CoreLogic’s Hedonic Home Value Index for the month of June has revealed a rise in house prices to the tune of 13.5 percent in the 12 months to June 30, as the Australian Institute of Health and Welfare reveals the proportion of social housing households has fallen from 4.6 to 4.2 percent between 2014 and 2020.

Both statistics underline the dire situation home buyers find themselves entrenched within, with the median house price in Sydney now sitting at $994,298, more than eleven times the median income of a worker, after a 15 percent growth in house prices in the harbour city.

Across the country, there were substantial increases in house prices in every capital city. Melbourne saw a 7.7 percent increase, a 13.3 percent rise in Brisbane and a 19.6 percent jump in Hobart. Darwin recorded the highest rise of any capital city, with a staggering 21 percent increase in house values for the 2020/21 financial year.

The rental market is also surging, with national rents for all houses increasing by 15.1 percent and rents for units increasing by 8.1 percent in the past 12 months.

CoreLogic Head of Research for Australia, Eliza Owen, says that the rise in prices has not grown at a rate of this nature for over a decade.

“This is the highest annual rate of growth seen across the Australian residential property market since April 2004, when the early 2000’s housing boom was winding down after a period of exceptional growth. However, there are some markets where performance is starting to ease more notably.”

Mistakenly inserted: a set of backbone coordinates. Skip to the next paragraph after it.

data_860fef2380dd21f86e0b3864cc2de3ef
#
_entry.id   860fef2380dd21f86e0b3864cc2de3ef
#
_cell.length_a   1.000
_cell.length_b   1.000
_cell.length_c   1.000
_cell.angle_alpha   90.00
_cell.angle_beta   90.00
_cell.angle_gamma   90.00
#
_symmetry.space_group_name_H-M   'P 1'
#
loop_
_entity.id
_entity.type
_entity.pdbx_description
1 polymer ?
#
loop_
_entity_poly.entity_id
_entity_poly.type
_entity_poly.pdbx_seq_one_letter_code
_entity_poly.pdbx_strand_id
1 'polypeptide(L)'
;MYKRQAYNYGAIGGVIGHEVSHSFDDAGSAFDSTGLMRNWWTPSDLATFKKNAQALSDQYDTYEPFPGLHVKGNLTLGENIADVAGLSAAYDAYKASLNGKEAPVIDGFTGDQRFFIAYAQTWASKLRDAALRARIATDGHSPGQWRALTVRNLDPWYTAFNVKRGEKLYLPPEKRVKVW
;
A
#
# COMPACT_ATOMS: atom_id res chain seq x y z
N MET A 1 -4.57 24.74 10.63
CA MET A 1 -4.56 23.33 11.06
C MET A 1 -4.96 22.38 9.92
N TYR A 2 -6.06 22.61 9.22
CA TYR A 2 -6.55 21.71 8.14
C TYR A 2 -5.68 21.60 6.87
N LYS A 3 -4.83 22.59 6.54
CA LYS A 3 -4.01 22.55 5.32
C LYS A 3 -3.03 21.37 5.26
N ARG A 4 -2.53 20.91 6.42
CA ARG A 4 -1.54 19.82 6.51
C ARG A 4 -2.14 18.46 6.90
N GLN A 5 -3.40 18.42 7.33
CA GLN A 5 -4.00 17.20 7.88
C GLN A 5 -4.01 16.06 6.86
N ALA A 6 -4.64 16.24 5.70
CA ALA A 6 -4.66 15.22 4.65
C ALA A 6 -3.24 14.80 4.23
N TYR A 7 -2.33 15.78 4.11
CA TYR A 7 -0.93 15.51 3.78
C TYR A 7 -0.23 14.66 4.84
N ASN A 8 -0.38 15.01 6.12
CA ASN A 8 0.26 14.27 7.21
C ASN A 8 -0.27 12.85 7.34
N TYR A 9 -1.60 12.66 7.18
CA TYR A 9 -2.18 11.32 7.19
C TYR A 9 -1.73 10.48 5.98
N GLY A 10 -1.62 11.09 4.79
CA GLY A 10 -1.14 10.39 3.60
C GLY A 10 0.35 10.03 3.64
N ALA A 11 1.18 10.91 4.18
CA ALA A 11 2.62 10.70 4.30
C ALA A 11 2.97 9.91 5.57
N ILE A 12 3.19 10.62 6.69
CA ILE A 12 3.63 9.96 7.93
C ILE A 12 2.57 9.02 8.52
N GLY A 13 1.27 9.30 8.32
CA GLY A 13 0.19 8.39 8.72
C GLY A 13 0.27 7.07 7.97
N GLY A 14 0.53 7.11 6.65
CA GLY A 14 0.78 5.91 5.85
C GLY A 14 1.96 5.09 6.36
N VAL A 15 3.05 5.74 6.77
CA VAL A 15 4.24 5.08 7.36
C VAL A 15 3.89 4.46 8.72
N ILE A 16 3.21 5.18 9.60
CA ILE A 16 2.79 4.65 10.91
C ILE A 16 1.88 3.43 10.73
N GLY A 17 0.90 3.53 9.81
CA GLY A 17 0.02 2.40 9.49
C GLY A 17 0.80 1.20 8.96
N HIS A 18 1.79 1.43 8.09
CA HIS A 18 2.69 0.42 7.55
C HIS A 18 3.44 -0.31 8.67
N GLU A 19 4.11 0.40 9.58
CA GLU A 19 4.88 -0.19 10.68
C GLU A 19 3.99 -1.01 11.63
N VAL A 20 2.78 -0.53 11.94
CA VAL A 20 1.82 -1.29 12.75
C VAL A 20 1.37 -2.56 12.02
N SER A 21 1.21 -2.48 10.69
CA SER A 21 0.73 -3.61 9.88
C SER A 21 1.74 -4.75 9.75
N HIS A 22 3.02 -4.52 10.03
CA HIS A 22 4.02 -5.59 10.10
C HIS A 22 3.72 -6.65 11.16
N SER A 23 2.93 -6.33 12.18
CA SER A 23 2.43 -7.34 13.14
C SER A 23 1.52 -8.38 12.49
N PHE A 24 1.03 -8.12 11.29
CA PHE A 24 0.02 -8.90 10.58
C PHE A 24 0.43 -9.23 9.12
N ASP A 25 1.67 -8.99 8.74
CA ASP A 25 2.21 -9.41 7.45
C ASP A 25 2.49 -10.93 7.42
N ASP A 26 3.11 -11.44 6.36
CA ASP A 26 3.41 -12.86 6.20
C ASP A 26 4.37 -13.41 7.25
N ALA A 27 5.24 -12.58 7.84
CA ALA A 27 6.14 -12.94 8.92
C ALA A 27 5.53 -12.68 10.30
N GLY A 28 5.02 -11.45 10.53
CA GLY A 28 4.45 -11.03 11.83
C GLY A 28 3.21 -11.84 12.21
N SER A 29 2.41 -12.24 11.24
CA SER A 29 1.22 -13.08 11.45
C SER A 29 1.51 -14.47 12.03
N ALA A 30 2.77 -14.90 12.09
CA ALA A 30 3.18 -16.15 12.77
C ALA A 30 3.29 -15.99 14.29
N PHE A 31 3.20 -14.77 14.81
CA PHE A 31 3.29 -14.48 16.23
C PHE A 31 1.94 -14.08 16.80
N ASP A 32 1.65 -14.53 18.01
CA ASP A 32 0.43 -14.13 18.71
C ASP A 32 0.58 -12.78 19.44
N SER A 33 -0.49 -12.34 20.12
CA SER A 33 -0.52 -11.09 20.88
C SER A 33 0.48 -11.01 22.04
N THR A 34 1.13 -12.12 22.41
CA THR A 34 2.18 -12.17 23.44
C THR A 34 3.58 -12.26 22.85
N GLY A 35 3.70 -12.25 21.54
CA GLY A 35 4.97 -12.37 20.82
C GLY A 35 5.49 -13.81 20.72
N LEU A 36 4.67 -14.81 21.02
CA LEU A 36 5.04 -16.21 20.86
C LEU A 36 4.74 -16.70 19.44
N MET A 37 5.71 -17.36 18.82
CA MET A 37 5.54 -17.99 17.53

The decrease in social housing across our municipalities is causing headaches for many Australians, that will be compounded by the projected nine percent surge in homelessness across the country, as well as housing stress forecasted to increase by 24 percent.

Kate Colvin from Everybody’s Home says the trends demonstrate major trouble for many Australians living in housing stress, as well as those currently experiencing or on the brink of homelessness.

“Social housing has historically played an important role providing a safe, secure place to call home to those locked out of the private housing market,” she says.

“As more and more people on low to middle incomes are being left behind by rising rents and house prices, the need for social housing in Australia has never been greater. We need the proportion of social housing to grow, not decline.”

“Homes that ordinary families can afford are critical infrastructure for every community. With a home everybody has the ability to live, work and raise their families. But surging prices and low vacancy rates mean a place to call home is increasingly out of reach for many Australians."

Colvin says the Morrison Government must look to increase social housing for Australians, in an effort to prevent homelessness reaching projected highs.

“We cannot have a situation where house prices rise at close to 10 per cent a quarter in some cases, while social housing declines. That is a recipe for more housing stress, more homelessness and deepening inequality,” she says.

“On the current trajectory, housing stress is only going to worsen for people on low and middle incomes, which is why we need the Federal Government to make an urgent investment in social housing now."

Corelogic’s monthly housing index is available to the general public upon request. To view the report, click here.


Image Credit: Voice Aajkal